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Brancott Reserve Pinot Noir 2006

Pinot Noir from Marlborough, New Zealand
  • W&S91
0% ABV
  • W&S91
  • WS88
  • WE88
  • WS85
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3.4 36 Ratings
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3.4 36 Ratings
0% ABV

Winemaker Notes

Garnet red in color, this wine exhibits ripe cherry and spice accentuated with rich plum and savory highlights. It has a rich, sweet approach displaying ripe dark berry fruits, subtle oak spice, velvety tannins and a long, concentrated finish.

This wine's structure and concentration make it an ideal match for a wide range of foods. It will match well with field mushroom pasta or risotto. It also lends itself to rare, grilled red meats or a variety of slow cooked casseroles including game meats, such as rabbit or fowl.

Critical Acclaim

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W&S 91
Wine & Spirits
The 2006 Marlborough Reserve is a blend of some of the best lots that do not go into the single-vineayard wines, a silken Pinot in 2006 with layers of transparent spice, umami mushroom and forest floor scents. It is an impressive Pinot from a large producer, and it would be delicious with roast arctic char and roast hen-of-the-woods on the side.
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Brancott

Brancott

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Brancott, , New Zealand
Brancott
The Brancott Winery opened in 1977, making it one of the oldest wineries in Marlborough. From producing one of the world's first grape tipping tanks, the winery has stayed true to its pioneering herigate and embraced innovation. It was one of the first to commercially plant Sauvignon Blanc in Marlborough in 1973, at the top of New Zealand's South Island and has been heavily instrumental in developing the region as one of the foremost viticultural regions for Sauvignon Blanc world-wide. At present, Brancott Estate continues to lead with its innovative winemaking approach and passionate commitment to excellence under the stewardship of chief winemaker, Patrick Materman.

St. Emilion

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Marked by its historic fortified village—perhaps the prettiest in all of Bordeaux, the St-Émilion appellation, along with its neighboring village of Pomerol, are leaders in quality on the Right Bank of Bordeaux. These Merlot-dominant red wines (complemented by various amounts of Cabernet Franc and/or Cabernet Sauvignon) remain some of the most admired and collected wines of the world.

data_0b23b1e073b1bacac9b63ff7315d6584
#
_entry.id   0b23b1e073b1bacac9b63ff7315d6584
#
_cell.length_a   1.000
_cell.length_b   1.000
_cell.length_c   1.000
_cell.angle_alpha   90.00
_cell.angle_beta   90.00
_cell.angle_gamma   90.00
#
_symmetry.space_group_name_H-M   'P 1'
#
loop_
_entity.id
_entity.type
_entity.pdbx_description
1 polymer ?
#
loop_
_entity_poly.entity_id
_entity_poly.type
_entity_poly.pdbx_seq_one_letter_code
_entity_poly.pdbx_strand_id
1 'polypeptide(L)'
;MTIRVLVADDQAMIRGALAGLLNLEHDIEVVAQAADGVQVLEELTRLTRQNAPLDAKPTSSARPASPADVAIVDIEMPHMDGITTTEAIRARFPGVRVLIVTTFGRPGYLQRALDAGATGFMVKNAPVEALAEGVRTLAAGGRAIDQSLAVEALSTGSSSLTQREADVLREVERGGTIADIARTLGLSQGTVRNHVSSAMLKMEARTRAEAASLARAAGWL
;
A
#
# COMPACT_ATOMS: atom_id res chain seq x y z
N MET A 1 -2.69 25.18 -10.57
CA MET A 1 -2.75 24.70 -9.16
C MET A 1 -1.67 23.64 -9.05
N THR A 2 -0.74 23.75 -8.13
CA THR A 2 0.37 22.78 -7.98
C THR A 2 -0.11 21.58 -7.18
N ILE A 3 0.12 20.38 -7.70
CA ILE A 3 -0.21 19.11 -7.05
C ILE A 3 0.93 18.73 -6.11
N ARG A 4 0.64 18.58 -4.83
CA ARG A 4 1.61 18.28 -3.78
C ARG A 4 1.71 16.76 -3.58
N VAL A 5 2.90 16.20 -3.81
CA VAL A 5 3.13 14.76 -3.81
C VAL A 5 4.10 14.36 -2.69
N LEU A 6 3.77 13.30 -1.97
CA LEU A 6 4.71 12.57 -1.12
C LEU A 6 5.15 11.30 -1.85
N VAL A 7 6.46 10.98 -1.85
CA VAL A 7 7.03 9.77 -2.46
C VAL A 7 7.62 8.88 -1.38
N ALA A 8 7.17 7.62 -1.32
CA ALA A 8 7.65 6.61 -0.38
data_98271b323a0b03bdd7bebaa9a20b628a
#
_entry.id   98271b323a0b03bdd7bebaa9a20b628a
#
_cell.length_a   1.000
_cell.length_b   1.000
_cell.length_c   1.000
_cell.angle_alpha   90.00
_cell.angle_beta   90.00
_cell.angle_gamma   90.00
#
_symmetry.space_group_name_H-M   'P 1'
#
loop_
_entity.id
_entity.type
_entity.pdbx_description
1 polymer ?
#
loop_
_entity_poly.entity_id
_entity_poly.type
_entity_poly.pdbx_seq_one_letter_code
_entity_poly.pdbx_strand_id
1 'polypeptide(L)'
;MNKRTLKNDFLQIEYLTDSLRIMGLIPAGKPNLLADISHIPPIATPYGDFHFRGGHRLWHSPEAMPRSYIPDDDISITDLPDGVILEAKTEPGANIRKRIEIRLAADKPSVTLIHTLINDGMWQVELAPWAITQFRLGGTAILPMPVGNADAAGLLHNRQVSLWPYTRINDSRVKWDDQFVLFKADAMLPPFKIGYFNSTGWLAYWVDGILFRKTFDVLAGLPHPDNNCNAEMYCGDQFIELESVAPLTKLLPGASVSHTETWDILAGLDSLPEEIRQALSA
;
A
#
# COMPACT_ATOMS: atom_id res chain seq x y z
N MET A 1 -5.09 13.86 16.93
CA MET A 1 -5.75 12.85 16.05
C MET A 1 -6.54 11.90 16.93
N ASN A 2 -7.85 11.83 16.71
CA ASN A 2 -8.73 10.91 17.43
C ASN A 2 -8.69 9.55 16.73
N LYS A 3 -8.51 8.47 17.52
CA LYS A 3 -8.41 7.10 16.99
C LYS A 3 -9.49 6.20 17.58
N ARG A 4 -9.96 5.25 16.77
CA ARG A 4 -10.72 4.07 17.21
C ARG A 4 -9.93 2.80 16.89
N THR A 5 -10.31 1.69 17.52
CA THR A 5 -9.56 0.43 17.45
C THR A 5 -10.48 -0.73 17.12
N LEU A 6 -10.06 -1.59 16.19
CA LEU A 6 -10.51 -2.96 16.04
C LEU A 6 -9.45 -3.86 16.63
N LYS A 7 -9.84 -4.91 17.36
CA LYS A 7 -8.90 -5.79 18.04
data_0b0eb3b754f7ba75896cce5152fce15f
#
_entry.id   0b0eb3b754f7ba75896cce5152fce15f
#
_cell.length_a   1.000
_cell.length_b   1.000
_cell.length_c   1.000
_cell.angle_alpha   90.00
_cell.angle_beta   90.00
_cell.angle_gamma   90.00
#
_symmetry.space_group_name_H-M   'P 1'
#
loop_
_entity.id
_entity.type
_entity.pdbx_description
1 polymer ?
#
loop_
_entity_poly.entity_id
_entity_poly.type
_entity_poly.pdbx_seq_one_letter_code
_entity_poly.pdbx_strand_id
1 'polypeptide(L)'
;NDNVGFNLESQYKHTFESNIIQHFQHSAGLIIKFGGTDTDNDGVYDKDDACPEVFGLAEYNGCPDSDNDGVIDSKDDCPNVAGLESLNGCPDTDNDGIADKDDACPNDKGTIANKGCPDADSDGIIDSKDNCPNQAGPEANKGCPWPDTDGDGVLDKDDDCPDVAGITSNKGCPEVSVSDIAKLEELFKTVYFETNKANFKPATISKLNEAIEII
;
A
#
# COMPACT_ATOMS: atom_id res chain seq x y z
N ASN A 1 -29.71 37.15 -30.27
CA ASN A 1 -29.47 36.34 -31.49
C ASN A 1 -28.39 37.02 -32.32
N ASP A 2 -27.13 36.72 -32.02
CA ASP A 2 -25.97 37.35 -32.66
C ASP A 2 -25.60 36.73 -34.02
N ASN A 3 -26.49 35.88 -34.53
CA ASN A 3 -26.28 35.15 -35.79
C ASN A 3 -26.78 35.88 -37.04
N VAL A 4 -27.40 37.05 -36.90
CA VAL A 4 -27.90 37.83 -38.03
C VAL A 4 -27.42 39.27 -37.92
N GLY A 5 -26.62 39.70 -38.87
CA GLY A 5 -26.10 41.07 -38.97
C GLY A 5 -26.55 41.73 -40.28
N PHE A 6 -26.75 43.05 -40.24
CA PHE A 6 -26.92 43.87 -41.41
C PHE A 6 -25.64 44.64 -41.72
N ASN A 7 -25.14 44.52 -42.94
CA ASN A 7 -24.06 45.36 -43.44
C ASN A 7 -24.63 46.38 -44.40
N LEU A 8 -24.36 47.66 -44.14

St-Émilion has the longest history in wine production in Bordeaux—longer than the Left Bank—dating back to an 8th century monk named Saint Émilion who became a hermit in one of the many limestone caves scattered throughout the area.

Today St-Émilion is made up of hundreds of independent farmers dedicated to the same thing: growing Merlot and Cabernet Franc (and tiny amounts of Cabernet Sauvignon). While always roughly the same blend, the wines of St-Émilion vary considerably depending on the soil upon which they are grown—and the soils do vary considerably throughout the region.

The chateaux with the highest classification (Premier Grand Cru Classés) are on gravel-rich soils or steep, clay-limestone hillsides. There are only four given the highest rank, called Premier Grand Cru Classés A (Chateau Cheval Blanc, Figeac, Angélus, Pavie) and 14 are Premier Grand Cru Classés B. Much of the rest of the vienyards in the appellation are on flatter land where the soils are a mix of gravel, sand and alluvial matter.

Great wines from St-Émilion will be deep in color, and might have characteristics of blackberry liqueur, black raspberry, licorice, chocolate, grilled meat, earth or truffles. They will be bold, layered and lush.

Bordeaux Blends

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One of the world’s most classic and popular styles of red wine, Bordeaux-inspired blends have spread from their homeland in France to nearly every corner of the New World, especially in California, Washington, and Australia. Typically based on either Cabernet Sauvignon or Merlot and supported by Cabernet Franc, Malbec, and/or Petit Verdot, these are sometimes referred to in the US as “Meritage” blends. In Bordeaux itself, Cabernet Sauvignon dominates in wines from the Left Bank of the Gironde river, while the Right Bank focuses on Merlot. Often, blends from outside the region are classified as being inspired by one or the other.

In the Glass

Cabernet-based, Left-Bank-styled wines are typically more tannic and structured, while Merlot-based wines modeled after the Right Bank are softer and suppler. Cabernet Franc can add herbal notes, while Malbec and Petit Verdot contribute color and structure. Wines from Bordeaux can be bold and fruit-forward or restrained and earthy, while New World facsimiles tend to emulate the former style. In general, Bordeaux red blends can have aromas and flavors of black currant, cedar, plum, graphite, and violet, with more red fruit flavors when Merlot makes up a high proportion of the blend.

Perfect Pairings

Since Bordeaux red blends are often quite structured and tannic, they pair best with hearty, flavorful, and fatty meat dishes. Any type of steak makes for a classic pairing. Equally welcome with these wines would be beef brisket, pot roast, braised lamb, or smoked duck.

Sommelier Secret

While the region of Bordeaux is limited to a select few approved grape varieties, the New World is free to experiment. Bordeaux blends in California may include Syrah, Petite Sirah, Zinfandel, or virtually any other grape deemed worthy by the winemaker. In Australia, Shiraz is a common component.

SOU63781_2006 Item# 95084

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